How Covid-19 is hurting MSME bottomlines
The pandemic and the subsequent lockdown has hurt micro, small and medium enterprises across sectors, leaving them vulnerable.
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The contraction in the Indian economy this fiscal – wrought by the Covid-19 pandemic – will significantly hurt micro, small and medium enterprises (MSMEs) across sectors, with their revenue expected to fall between 17-21 per cent, while Ebitda margin will shrink 200-300 basis points to 4-5 per cent, says a Crisil report. This will happen even as weak demand gnaws away gains from lower commodity prices.
This will radiate as India Inc heads towards nearly 15 per cent decline in revenue and nearly 25 per cent fall in earnings before interest, taxes, depreciation and amortisation (Ebitda). A sharp decline at the operating level will also impact creditworthiness, aggravating the liquidity stretch these units have been grappling with, particularly on the working capital front. In the process, average interest service coverage ratio could slide to 1-1.5 times from 2.4 times seen between fiscals 2017 and 2020, even after factoring in the benefit of the moratorium on interest payments announced by the Reserve Bank of India (RBI). Sans moratorium, the ratio would have gone below 1.
The pandemic and the subsequent lockdown has hurt MSMEs such as textile makers, leaving them vulnerable. (File photo: Reuters)
The challenges would be the hardest for micro-enterprises, which account for 32 per cent of the overall MSME debt, and are facing material stress in terms of revenue growth, Ebitda margins and working capital stretch.
Previous downturns have shown that micro and small enterprises are unable to manage transient working capital challenges as easily as their large and medium peers. To that extent, the measures announced by the Ministry of Finance and the RBI, nudging banks and other institutions to lend more, will help them tide over tapered cash flows. The bigger issue is demand, which needs to revive for growth to improve sustainably.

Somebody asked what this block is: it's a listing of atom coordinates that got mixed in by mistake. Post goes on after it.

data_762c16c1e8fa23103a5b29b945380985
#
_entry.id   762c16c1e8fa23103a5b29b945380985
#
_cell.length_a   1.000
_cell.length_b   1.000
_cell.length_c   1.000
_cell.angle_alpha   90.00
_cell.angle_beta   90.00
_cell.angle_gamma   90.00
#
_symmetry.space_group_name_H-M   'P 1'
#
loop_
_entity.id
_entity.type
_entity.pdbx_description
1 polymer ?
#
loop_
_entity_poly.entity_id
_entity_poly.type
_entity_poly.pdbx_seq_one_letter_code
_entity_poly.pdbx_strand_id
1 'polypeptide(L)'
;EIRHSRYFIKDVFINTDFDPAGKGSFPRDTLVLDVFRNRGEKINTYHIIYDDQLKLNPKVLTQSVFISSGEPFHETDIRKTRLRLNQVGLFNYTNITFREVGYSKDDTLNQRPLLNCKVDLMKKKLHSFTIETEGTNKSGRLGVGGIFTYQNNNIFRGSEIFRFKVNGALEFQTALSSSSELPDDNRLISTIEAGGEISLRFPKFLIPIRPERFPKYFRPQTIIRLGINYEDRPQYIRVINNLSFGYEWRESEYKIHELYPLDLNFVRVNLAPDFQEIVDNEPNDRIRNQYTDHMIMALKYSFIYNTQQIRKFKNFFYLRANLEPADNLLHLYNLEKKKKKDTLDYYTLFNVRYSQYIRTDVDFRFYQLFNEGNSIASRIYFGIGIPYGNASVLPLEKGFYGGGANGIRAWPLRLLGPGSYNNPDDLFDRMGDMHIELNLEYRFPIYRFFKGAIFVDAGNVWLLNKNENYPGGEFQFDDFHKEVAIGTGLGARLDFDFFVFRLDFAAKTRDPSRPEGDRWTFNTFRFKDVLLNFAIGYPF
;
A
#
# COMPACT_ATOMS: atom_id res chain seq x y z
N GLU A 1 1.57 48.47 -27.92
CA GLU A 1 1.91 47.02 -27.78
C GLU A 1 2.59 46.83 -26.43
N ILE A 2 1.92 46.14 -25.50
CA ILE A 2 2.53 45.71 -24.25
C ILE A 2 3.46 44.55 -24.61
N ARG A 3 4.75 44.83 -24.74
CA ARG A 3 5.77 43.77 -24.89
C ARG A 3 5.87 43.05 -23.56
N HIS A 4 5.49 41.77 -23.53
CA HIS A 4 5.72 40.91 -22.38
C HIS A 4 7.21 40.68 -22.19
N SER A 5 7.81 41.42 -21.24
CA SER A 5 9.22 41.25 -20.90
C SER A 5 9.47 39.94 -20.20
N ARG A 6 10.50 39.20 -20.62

“The current facilitations may not have the heft to crank up demand in the near term because the fiscal stimulus is limited and only to vulnerable households,” says Amish Mehta, chief operating officer, Crisil. “It is critical that the demand curve is yanked steeply northwards, especially in discretionary products and services.” A three-pronged strategy is essential: one, improve the sentiment around job security for formal and informal workers to boost consumption. Two, hasten the implementation of the Rs 3 lakh crore aatmanirbhar scheme to ensure the flow of liquidity to MMEs continues. Three, lenders have to go beyond traditional credit processes because they have to play a seminal role in recovery. That will mean closer interactions with MSMEs to understand underlying drivers of the business, and using innovations such as operational scorecards, digital platforms and alternative data for monitoring and underwriting.
As for sectors, CRISIL sees consumer discretionary, construction, and export-linked ones bearing the brunt. Small real-estate contractors into EPC (engineering, procurement, construction) projects and ceramics and textiles makers have been impacted so their credit profiles are the most vulnerable.
(Courtesy of Mail Today)